I WROTE this article after reading Tim Elliott’s article published in the Fairfax press on 20 June 2020 about the intensive care unit (ICU) team at St Vincent’s Hospital. They deserve their accolades, of course, but we also need to acknowledge the equally critical role of the uniformly under-recognised non-hospital workers. GPs, public health physicians, practice nurses, community pharmacists, practice managers, pathology collectors, receptionists – we salute you, too.
While St Vincent’s story highlights five doctors, a Principal GP has five jobs. That’s reality as a practice owner, principal doctor, supervisor, business operator, and employer. It’s not that a single GP could do the work of all five at a major tertiary centre; it’s just that GPs need to have a skill set that can cover all those roles at the scale of one (or a few) medical centres. Ms Kara Zor-El*, our Practice Manager, also has multiple jobs, as does our Nurse Manager Ms Leia Organa*. And yes, 75% of this primary care dream team is female (ably supported by our community pharmacy Superman), because that’s exactly how it is. Here are our stories.:
Dr Kate Manderson Principal GP
Across our four practices, we have 75 000 patient visits per year – at least 100 a week across 15 full-time equivalent (FTE) clinicians. We have around 40 staff, from medical to nursing and clerical. All the early COVID-19 information was focused on inpatient care at government facilities, so we had to translate it for our practices. We couldn’t just close our practices and wait; we had to get on with it. Tertiary hospitals had their aerosol personal protective equipment (PPE), negative pressure rooms and point-of-care testing; we had marking tape from Bunnings, PVC screens, and wipes. It worked. In my opinion, the hospitals didn’t have to manage nearly as many cases as they would have if we hadn’t done our jobs properly.
It is not likely that tertiary hospitals were required to manage their COVID-19 response up with a 50% revenue cut, or personally guarantee their staff’s wages. We don’t have the resources of the state government behind us, with management, logistics, governance and staff and, of course, funding. At one stage we had an executive meeting to see which staff had to cut hours, so we could afford the wages bill, but still make sure the clinics stayed open for our patients. JobKeeper and the telehealth items have helped, but those aren’t a long term solution. I fear for the future and sustainability of quality GP services once those programs end in September.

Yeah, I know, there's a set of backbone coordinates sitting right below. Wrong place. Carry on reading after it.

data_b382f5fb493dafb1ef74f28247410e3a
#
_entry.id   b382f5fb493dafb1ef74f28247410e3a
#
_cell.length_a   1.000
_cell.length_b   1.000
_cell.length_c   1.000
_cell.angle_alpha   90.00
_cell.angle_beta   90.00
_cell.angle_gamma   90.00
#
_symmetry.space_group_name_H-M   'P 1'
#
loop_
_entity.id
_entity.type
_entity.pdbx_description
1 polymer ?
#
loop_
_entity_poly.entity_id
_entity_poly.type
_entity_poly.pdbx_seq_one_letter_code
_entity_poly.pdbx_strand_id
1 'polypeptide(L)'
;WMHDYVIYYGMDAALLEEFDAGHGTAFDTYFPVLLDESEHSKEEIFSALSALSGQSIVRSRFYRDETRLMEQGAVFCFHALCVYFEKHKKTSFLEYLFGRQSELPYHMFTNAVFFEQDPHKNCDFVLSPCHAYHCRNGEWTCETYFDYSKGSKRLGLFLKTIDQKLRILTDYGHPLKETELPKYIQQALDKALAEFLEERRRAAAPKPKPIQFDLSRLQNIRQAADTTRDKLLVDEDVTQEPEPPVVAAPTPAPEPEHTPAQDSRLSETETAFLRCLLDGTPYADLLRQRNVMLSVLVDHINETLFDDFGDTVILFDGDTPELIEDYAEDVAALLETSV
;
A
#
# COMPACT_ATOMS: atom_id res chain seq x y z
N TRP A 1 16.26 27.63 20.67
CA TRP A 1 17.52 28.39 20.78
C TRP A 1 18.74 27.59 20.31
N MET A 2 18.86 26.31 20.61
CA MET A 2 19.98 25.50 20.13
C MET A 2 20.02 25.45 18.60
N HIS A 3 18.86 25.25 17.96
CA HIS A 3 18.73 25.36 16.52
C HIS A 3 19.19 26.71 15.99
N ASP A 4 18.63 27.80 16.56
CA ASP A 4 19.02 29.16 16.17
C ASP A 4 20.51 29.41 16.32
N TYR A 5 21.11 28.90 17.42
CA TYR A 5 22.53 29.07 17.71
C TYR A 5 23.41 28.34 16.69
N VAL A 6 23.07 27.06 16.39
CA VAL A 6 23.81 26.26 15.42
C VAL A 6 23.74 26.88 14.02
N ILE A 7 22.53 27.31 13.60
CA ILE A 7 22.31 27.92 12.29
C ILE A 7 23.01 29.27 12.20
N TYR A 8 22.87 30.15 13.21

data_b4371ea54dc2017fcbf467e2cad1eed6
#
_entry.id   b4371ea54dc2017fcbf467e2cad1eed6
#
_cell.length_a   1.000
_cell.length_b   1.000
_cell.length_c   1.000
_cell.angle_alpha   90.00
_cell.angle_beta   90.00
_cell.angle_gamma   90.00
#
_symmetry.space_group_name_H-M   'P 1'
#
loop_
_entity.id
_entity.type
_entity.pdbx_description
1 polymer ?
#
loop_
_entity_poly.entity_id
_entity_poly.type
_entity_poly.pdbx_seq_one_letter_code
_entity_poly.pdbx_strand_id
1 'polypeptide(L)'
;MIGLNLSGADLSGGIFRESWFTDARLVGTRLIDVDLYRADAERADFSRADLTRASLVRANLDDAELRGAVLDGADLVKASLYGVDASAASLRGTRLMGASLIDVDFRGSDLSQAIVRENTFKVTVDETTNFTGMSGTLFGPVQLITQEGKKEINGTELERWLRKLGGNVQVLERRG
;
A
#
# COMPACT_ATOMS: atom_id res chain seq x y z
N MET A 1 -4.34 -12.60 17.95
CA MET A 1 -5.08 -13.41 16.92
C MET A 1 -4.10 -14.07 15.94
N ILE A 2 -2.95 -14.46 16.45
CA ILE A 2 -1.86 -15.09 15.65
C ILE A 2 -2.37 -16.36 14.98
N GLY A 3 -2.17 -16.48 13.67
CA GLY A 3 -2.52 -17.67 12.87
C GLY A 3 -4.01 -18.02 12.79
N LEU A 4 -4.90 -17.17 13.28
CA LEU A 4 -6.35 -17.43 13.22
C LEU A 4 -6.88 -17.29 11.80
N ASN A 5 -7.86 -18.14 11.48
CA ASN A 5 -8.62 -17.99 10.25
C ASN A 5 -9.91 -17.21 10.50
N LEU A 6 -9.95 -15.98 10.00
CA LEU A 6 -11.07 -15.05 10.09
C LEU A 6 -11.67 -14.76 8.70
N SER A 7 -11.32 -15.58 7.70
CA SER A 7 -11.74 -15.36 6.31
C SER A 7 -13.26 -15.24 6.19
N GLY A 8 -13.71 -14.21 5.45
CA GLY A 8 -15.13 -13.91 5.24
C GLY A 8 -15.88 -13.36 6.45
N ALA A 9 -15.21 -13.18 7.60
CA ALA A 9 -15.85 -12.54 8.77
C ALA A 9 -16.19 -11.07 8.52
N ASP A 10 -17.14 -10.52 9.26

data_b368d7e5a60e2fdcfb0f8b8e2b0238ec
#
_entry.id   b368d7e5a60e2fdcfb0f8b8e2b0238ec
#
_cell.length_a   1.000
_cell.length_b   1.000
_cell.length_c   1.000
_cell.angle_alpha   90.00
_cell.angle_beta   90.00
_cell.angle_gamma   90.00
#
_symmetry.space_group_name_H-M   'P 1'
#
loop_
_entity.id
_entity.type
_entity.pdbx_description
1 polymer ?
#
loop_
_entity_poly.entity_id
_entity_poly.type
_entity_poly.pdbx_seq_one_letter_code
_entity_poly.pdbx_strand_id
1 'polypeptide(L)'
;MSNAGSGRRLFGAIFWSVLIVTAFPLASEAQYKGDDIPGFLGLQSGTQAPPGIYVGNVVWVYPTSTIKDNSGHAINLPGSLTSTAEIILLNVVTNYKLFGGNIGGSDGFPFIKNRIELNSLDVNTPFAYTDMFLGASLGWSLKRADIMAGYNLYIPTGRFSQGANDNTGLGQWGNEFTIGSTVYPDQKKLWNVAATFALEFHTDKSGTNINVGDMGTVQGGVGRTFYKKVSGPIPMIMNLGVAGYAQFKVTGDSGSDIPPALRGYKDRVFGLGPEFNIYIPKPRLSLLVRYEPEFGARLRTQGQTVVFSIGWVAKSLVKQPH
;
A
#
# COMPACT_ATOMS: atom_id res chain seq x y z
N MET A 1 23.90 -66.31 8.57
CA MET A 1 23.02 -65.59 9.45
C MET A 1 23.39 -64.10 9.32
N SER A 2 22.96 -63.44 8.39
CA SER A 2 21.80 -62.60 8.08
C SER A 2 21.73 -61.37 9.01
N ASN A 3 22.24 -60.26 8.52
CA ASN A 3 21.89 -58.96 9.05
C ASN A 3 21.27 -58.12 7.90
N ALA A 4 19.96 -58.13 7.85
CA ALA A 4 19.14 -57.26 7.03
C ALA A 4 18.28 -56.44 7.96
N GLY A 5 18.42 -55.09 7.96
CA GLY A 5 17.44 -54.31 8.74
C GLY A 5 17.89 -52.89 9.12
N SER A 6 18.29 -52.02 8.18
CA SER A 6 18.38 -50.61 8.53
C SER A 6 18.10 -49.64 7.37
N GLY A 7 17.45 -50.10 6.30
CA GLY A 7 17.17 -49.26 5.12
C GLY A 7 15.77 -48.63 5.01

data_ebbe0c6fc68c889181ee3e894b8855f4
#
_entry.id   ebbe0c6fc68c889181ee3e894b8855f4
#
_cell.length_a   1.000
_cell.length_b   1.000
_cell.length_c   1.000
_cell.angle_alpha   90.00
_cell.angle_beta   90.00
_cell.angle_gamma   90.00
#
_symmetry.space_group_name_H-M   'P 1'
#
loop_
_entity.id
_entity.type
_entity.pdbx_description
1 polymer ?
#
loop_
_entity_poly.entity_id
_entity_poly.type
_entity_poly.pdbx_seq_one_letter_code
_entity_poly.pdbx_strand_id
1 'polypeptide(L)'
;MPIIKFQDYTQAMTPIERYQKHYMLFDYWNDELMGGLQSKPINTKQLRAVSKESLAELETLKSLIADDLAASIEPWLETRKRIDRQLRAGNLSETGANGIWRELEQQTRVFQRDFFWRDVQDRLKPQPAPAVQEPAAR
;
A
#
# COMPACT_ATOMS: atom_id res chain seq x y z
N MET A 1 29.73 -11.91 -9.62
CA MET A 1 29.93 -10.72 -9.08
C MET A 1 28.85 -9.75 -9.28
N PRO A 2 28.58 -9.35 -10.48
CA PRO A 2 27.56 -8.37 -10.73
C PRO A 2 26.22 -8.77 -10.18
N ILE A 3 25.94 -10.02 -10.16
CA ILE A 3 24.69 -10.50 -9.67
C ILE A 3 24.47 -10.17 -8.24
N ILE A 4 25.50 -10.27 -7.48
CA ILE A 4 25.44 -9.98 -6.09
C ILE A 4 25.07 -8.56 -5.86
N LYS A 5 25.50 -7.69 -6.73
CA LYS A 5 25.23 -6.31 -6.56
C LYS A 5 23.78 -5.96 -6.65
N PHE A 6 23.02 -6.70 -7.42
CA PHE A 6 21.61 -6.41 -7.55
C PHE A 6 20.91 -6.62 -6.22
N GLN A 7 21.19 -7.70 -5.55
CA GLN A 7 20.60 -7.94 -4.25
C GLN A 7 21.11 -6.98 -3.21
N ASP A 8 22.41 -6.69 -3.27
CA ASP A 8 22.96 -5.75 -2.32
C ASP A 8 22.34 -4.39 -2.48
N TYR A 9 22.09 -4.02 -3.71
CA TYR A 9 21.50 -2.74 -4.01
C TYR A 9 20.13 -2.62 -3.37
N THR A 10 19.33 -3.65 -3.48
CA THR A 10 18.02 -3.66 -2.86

One major concern I discussed with my GPs and nursing staff is how we would respond to a nursing home outbreak – we only have eight FTE doctors and five FTE nurses to stretch across eight local facilities. It’s incredibly challenging for an aged-care home in a rural area – no major hospital, no after-hours agency, no urban workforce to deploy. Our concern would be that COVID-19-affected residents die in distress, but there are very few syringe drivers or nurses to administer them. The facility nurses would do absolutely everything they could, but it’s hard with only one registered nurse (RN) for over 100 residents in some facilities, and often none at all after hours.
We were just recovering from the summer bushfire crisis when COVID-19 really hit. Personally, it was a challenging and trying few months. There was so much to think about that I found it hard to sleep, constantly ruminating on the guidelines, workflows and setup, trying to keep my team safe at work. We found two rooms across four practices we could use for separate fever clinics, which we set up overnight. We wrote scripts for the receptionists to be able to explain the process, triage people and make sure they could wait for the session. We allocated GPs (only those at low risk), put up signs on the doors so sick patients didn’t come into the main clinic, and arranged the PPE and medical gear and the swab process. It was good to be able to keep seeing our patients rather than sending them all to the emergency department, even with just a mildest cough. Then we carved off half of an entire practice for a GP-led COVID-19 clinic. Getting all of this set up, and keeping it going, has been non-stop. The team rallied to make all of that happen and I’m so proud.